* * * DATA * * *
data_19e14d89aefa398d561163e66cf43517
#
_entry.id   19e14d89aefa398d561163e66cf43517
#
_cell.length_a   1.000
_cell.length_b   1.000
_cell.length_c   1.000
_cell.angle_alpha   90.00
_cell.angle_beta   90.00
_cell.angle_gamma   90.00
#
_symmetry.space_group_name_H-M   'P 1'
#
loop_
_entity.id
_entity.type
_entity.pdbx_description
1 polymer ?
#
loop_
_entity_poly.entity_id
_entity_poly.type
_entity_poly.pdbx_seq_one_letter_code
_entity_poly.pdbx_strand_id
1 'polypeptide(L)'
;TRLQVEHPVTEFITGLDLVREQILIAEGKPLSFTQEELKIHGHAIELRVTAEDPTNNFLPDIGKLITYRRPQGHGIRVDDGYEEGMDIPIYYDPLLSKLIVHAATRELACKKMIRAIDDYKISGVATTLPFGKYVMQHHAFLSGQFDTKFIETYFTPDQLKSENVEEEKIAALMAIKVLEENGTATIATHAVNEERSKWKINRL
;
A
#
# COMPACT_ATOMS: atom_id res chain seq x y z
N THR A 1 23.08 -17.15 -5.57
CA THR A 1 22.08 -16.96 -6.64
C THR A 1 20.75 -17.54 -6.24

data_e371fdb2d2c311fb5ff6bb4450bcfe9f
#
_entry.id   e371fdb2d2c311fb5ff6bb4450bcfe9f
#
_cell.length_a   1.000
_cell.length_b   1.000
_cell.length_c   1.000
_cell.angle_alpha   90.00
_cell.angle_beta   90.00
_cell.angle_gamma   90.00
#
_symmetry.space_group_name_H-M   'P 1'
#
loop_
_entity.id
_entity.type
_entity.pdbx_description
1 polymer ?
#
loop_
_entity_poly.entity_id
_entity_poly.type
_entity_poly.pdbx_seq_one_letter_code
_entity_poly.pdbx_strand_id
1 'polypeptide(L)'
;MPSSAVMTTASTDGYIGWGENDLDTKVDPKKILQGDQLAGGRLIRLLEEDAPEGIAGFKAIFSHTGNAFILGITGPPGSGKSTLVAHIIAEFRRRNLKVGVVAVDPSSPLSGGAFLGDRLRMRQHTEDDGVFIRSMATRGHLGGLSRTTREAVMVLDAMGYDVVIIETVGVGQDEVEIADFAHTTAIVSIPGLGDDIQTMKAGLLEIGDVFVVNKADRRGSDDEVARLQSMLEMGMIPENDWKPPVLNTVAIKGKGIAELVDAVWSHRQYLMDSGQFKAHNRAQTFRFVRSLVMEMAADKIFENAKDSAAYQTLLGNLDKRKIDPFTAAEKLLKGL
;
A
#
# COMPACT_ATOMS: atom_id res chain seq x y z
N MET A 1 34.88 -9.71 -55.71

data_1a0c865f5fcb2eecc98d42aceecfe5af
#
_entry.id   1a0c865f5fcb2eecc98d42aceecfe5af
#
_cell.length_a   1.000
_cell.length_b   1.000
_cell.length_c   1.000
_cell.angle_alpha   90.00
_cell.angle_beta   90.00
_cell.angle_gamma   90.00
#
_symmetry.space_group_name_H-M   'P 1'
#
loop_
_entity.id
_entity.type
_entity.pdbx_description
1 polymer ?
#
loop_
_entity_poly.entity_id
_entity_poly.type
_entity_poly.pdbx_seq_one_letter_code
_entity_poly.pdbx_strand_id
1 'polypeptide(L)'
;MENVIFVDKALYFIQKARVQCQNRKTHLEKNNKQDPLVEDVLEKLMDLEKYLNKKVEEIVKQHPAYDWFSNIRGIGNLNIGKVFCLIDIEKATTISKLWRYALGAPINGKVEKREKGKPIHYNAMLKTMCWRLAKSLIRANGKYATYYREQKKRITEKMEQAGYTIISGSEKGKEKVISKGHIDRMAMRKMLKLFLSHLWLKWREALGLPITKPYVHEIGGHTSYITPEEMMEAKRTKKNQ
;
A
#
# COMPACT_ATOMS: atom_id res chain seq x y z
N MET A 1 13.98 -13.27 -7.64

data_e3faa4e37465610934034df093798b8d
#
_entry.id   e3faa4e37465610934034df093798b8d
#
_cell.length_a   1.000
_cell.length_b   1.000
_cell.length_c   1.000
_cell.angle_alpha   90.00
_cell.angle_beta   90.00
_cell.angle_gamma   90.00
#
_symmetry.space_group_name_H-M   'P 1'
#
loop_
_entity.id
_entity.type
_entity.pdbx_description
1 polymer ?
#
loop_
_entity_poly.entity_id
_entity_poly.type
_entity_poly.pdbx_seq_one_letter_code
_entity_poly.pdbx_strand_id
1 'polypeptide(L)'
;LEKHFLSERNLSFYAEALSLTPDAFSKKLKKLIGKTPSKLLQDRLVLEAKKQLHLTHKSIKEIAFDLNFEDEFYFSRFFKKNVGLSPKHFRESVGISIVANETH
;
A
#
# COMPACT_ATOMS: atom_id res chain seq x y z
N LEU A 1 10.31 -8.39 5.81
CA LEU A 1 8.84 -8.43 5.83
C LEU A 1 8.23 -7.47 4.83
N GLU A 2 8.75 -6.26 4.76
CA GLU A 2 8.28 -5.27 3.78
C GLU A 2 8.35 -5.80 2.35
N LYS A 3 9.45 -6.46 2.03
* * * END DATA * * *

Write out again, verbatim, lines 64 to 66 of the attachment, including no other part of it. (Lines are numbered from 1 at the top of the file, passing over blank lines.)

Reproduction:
N MET A 1 34.88 -9.71 -55.71

data_1a0c865f5fcb2eecc98d42aceecfe5af
#